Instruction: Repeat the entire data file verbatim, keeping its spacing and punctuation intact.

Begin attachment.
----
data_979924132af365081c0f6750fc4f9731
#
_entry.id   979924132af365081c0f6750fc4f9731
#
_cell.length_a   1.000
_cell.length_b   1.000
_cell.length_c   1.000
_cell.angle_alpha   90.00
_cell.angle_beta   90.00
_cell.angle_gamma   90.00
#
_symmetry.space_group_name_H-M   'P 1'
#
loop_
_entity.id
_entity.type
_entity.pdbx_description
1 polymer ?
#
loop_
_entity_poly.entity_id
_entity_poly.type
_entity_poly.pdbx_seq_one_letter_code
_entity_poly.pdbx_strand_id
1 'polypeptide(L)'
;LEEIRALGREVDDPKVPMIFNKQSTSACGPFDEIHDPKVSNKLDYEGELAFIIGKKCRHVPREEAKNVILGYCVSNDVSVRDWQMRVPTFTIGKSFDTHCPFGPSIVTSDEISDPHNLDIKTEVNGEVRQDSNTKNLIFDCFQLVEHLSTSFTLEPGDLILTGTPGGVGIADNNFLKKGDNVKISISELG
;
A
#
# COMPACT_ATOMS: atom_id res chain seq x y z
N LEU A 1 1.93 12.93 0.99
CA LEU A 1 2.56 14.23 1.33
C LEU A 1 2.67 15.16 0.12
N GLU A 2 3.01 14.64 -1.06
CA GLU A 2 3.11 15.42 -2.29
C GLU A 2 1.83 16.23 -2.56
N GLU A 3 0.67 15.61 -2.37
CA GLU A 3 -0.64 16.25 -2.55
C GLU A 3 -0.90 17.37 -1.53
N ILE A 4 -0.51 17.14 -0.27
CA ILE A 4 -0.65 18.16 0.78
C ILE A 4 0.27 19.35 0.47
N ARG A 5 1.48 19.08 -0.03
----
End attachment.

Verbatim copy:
data_979924132af365081c0f6750fc4f9731
#
_entry.id   979924132af365081c0f6750fc4f9731
#
_cell.length_a   1.000
_cell.length_b   1.000
_cell.length_c   1.000
_cell.angle_alpha   90.00
_cell.angle_beta   90.00
_cell.angle_gamma   90.00
#
_symmetry.space_group_name_H-M   'P 1'
#
loop_
_entity.id
_entity.type
_entity.pdbx_description
1 polymer ?
#
loop_
_entity_poly.entity_id
_entity_poly.type
_entity_poly.pdbx_seq_one_letter_code
_entity_poly.pdbx_strand_id
1 'polypeptide(L)'
;LEEIRALGREVDDPKVPMIFNKQSTSACGPFDEIHDPKVSNKLDYEGELAFIIGKKCRHVPREEAKNVILGYCVSNDVSVRDWQMRVPTFTIGKSFDTHCPFGPSIVTSDEISDPHNLDIKTEVNGEVRQDSNTKNLIFDCFQLVEHLSTSFTLEPGDLILTGTPGGVGIADNNFLKKGDNVKISISELG
;
A
#
# COMPACT_ATOMS: atom_id res chain seq x y z
N LEU A 1 1.93 12.93 0.99
CA LEU A 1 2.56 14.23 1.33
C LEU A 1 2.67 15.16 0.12
N GLU A 2 3.01 14.64 -1.06
CA GLU A 2 3.11 15.42 -2.29
C GLU A 2 1.83 16.23 -2.56
N GLU A 3 0.67 15.61 -2.37
CA GLU A 3 -0.64 16.25 -2.55
C GLU A 3 -0.90 17.37 -1.53
N ILE A 4 -0.51 17.14 -0.27
CA ILE A 4 -0.65 18.16 0.78
C ILE A 4 0.27 19.35 0.47
N ARG A 5 1.48 19.08 -0.03